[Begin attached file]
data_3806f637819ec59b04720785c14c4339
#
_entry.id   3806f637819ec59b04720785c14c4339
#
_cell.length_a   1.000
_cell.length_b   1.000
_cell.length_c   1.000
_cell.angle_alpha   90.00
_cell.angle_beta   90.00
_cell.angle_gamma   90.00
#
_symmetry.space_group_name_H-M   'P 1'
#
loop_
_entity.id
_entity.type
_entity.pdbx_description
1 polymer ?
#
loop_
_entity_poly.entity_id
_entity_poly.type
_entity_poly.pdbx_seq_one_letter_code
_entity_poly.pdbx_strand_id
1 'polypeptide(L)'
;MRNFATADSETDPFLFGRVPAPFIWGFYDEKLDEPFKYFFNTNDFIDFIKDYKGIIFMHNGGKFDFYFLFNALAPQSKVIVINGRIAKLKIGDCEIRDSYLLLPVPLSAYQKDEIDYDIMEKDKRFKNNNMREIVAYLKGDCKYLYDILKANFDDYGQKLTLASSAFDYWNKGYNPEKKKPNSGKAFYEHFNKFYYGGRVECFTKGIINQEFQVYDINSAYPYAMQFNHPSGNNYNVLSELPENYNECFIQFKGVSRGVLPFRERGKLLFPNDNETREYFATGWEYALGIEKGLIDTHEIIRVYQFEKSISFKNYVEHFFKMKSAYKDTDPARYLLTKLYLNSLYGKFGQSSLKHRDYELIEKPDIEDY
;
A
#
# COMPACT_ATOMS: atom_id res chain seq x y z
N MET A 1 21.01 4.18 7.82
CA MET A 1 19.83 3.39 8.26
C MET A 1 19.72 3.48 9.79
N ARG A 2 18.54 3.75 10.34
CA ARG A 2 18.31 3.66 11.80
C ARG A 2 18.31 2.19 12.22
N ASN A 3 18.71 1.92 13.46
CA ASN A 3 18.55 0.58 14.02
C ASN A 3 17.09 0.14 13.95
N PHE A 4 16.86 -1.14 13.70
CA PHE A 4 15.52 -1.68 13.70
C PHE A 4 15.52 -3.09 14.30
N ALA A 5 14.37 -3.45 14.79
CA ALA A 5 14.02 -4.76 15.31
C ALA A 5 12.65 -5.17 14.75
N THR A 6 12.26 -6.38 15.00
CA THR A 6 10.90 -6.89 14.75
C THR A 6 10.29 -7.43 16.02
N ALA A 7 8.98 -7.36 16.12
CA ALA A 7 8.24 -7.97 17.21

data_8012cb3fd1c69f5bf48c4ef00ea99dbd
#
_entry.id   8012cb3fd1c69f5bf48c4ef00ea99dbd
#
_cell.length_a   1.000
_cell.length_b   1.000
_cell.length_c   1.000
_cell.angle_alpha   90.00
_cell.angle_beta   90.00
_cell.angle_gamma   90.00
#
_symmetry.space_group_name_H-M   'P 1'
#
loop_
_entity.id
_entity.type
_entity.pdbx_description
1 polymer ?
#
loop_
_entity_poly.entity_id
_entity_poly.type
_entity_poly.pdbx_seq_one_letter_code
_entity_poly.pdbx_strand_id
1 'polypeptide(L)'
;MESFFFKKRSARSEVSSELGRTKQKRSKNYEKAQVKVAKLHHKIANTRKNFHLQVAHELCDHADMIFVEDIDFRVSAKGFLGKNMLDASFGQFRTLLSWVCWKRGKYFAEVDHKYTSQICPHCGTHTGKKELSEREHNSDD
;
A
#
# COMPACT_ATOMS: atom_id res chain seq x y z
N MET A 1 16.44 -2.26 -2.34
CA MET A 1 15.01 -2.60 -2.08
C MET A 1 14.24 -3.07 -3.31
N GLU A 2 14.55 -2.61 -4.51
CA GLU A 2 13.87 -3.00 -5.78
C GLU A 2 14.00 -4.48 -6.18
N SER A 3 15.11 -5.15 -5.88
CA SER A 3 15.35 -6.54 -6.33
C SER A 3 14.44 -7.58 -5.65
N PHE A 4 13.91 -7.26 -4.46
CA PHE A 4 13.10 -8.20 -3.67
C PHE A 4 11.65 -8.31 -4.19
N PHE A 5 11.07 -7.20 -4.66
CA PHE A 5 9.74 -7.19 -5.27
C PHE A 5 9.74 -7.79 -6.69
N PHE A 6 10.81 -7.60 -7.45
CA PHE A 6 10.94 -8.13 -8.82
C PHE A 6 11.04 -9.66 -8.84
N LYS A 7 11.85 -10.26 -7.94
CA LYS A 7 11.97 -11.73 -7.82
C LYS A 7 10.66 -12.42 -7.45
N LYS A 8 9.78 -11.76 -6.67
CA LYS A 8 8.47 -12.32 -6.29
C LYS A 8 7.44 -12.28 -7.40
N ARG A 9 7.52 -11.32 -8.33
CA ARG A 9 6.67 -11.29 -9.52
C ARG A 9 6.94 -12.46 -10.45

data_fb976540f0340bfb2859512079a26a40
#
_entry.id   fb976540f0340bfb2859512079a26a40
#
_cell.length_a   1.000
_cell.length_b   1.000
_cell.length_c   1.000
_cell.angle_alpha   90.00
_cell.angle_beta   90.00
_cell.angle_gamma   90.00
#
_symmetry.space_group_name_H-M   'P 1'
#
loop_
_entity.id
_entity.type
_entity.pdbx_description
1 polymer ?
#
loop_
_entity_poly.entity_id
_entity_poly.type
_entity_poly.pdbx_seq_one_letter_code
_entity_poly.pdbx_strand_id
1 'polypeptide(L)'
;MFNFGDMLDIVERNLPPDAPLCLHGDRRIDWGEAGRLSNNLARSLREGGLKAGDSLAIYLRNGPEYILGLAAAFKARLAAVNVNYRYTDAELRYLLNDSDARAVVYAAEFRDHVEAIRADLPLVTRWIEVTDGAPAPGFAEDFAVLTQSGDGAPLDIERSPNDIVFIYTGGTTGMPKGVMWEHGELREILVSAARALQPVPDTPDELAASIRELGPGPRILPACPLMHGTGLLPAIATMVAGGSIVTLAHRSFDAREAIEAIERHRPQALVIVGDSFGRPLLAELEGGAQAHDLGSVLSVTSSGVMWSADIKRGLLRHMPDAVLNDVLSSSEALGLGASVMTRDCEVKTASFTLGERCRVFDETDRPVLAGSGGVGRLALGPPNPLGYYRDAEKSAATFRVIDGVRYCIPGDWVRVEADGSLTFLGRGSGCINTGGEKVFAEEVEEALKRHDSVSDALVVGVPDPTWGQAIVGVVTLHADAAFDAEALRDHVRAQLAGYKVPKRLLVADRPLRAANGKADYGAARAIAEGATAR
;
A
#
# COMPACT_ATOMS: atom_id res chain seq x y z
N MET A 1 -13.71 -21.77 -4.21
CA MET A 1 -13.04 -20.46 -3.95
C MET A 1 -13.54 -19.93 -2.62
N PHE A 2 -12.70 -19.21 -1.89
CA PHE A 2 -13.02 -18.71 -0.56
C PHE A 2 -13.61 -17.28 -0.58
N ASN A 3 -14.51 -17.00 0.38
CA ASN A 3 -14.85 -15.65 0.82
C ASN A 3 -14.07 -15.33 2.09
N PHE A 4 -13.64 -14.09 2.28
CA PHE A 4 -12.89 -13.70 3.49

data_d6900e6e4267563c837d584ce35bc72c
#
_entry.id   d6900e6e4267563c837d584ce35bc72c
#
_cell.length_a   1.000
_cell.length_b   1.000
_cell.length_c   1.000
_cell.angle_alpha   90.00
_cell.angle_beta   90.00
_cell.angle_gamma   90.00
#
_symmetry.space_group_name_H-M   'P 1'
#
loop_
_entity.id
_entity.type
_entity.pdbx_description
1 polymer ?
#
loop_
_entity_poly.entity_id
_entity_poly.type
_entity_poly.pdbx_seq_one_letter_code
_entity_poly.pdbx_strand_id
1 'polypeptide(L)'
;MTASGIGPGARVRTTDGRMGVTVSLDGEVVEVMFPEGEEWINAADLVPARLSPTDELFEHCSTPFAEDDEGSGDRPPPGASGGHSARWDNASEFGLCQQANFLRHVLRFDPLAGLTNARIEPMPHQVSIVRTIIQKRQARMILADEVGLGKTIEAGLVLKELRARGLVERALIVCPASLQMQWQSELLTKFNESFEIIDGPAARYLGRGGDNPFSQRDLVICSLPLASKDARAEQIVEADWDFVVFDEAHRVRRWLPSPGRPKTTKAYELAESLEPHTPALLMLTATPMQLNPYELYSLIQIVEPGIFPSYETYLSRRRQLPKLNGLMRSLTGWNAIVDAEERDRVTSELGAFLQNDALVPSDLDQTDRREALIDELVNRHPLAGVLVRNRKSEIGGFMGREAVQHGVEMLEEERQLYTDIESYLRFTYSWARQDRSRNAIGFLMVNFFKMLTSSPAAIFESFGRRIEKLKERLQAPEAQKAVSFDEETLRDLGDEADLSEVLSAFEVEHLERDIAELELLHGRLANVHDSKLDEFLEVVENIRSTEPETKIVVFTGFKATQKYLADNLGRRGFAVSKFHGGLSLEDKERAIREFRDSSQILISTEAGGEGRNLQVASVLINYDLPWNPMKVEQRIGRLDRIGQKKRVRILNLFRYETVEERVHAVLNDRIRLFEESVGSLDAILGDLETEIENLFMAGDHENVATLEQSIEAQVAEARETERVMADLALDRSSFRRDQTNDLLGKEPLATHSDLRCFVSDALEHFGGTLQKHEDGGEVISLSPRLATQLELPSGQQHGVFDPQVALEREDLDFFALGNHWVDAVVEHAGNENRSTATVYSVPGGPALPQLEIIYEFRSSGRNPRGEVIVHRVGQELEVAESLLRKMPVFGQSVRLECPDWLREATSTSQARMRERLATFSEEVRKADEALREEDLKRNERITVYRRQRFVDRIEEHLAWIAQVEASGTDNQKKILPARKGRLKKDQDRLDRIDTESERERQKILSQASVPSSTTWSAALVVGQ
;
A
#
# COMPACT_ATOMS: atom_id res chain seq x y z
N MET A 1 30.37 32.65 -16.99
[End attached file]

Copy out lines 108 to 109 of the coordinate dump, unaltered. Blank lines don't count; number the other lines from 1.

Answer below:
data_fb976540f0340bfb2859512079a26a40
#